In July and August, many families faced unexpected delays in receiving their monthly Child Tax Credit advance checks. The reasons for these delays varied. For many non-citizens with Individual Tax Identification Numbers (ITIN numbers), the IRS had difficulty processing the payments. For others, the mail system itself was simply unable to deliver the checks for weeks.
However, a large number of recipients were simply unable to receive their checks because of a more mundane issue: the IRS had recorded their address incorrectly, or the family had moved and forgotten to update the tax agency.
In recognition of this problem, the IRS has launched a new portal on its website, allowing any of the thirty-six million families receiving Child Tax Credit advance payments to update their mailing addresses. The feature is called the Child Tax Credit Update Portal, and families hoping to receive their September checks on time will need to make the updates by next week–specifically by Monday, August 30. Any updates made after this date will most likely not take effect until the October checks, according to the agency.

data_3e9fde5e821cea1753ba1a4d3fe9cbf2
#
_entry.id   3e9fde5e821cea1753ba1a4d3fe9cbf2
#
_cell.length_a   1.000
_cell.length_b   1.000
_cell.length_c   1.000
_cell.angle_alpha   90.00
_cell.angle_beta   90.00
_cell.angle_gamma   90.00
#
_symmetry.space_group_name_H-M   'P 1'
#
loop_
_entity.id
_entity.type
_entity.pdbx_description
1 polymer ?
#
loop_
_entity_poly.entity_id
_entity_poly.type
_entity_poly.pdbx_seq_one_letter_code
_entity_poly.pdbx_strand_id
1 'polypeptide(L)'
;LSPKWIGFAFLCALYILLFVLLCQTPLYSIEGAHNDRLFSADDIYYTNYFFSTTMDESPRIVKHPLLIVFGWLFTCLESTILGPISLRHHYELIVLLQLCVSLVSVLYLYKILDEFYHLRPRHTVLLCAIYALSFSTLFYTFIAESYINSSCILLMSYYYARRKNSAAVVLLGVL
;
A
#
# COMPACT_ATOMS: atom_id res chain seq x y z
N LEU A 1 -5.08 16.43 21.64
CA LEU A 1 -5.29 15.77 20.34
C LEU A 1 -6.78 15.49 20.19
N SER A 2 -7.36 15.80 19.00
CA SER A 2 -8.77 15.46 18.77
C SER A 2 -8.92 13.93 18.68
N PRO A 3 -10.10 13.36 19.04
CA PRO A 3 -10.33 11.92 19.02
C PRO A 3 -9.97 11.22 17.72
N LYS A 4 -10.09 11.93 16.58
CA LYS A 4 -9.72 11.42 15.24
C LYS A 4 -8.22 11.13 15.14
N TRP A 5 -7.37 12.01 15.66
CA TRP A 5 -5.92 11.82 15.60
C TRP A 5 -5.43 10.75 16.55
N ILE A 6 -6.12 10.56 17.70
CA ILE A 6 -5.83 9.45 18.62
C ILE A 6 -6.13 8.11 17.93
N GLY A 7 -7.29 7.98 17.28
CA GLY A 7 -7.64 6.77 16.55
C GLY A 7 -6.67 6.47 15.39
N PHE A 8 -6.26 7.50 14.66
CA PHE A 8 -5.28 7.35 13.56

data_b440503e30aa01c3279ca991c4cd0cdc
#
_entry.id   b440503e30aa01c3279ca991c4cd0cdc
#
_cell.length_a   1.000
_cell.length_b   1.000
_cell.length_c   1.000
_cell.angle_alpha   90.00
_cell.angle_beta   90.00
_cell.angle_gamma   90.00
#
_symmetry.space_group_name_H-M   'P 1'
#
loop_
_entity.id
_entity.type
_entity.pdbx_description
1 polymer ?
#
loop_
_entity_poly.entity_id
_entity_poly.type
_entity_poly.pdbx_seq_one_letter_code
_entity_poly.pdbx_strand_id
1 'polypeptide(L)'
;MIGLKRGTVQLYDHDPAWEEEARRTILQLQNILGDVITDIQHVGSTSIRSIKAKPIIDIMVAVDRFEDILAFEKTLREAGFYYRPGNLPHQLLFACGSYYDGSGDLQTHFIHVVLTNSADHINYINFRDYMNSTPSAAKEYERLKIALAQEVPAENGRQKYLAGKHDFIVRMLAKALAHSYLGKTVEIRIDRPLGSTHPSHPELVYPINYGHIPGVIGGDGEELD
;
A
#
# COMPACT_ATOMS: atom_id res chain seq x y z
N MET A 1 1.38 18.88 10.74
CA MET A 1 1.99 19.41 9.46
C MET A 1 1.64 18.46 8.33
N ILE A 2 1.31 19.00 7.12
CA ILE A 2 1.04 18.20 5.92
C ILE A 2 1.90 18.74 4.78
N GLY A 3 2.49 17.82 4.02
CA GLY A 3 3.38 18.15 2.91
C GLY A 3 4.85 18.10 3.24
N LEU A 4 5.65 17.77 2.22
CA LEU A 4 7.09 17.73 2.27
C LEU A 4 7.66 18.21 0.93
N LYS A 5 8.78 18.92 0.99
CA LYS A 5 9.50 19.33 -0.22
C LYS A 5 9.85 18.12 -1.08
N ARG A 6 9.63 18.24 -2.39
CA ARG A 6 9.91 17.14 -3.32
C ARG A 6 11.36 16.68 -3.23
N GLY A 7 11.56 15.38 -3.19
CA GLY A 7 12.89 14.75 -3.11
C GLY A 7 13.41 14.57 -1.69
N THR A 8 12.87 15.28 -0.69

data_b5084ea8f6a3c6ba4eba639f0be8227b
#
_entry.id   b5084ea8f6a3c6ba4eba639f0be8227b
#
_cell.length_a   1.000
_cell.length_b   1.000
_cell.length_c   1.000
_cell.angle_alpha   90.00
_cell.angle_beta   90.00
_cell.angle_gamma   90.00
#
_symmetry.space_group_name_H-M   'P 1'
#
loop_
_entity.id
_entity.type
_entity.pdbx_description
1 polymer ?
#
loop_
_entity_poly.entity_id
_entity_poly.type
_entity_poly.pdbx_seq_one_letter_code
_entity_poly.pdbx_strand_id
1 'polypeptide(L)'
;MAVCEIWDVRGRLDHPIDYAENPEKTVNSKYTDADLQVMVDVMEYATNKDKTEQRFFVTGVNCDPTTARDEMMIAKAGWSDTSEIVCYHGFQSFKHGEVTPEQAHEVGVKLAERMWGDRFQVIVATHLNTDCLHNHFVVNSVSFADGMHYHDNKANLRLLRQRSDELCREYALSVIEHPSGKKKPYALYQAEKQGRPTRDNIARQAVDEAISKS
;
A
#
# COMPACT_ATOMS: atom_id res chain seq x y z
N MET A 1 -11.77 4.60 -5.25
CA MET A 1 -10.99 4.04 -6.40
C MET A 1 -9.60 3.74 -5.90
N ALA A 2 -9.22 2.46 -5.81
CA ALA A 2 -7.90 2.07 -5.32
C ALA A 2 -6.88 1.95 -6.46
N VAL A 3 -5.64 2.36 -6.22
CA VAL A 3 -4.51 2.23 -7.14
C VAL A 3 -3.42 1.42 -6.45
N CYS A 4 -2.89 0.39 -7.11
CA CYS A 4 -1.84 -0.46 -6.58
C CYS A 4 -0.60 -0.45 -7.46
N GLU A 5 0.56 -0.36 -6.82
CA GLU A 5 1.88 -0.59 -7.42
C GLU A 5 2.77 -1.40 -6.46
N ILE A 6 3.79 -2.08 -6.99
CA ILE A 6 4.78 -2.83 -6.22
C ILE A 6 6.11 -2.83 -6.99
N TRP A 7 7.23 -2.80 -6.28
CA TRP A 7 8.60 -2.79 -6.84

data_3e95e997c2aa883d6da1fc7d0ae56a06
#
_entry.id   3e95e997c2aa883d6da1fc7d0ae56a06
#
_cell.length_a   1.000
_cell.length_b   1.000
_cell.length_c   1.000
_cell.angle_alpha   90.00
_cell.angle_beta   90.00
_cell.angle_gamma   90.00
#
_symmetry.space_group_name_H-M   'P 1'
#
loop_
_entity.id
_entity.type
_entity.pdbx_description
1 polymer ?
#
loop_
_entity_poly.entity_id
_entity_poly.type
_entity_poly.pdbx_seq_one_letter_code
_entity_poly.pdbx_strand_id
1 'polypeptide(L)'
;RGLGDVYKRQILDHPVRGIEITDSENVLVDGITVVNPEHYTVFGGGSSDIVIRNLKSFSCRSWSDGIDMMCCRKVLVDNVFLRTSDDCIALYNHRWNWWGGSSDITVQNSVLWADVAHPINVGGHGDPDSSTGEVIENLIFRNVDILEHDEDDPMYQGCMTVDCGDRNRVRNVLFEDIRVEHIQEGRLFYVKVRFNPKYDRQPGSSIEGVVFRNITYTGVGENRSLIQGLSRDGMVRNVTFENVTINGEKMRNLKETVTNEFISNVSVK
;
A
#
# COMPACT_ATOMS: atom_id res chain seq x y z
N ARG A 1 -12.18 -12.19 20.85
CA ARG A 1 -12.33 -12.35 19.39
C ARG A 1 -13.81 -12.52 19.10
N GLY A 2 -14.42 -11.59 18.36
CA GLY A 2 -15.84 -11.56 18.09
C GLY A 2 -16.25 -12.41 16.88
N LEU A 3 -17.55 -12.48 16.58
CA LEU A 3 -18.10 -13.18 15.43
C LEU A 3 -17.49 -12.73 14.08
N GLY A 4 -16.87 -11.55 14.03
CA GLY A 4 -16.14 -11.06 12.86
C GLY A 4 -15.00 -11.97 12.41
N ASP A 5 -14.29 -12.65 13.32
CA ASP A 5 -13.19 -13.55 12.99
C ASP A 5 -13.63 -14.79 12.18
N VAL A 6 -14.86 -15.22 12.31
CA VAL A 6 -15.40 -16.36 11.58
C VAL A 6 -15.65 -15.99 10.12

Any family expecting to receive the Child Tax Credit payments–possibly because the IRS sent out a letter in advance describing the payment system–can check the status of their payments via the same tool on the IRS website. The agency has also provided a number of other tools, including a way to opt out of the early payments and receive the money as a lump sum in April–or to sign up in the first place, if eligible and not included by the IRS.
President Joe Biden approved the advance Child Tax Credit payments by signing into law the American Rescue Plan Act in March 2021. Among other measures–such as sending out the third round of $1,400 stimulus checks that month–the plan increased the yearly Child Tax Credit from $2,000 per child per year to $3000, with a $600 bonus for children aged five and under. The measure also made the credit fully refundable, meaning that parents with tax burdens lower than $3,000 could still claim the full amount. This measure has been highly popular among anti-poverty advocates, who have since pushed for the measure to become permanent–although a serious effort to do so is likely to meet opposition from fiscal conservatives on Capitol Hill, and opinion polls have suggested that a majority of Americans would not support.
Trevor Filseth is a current and foreign affairs writer for the National Interest.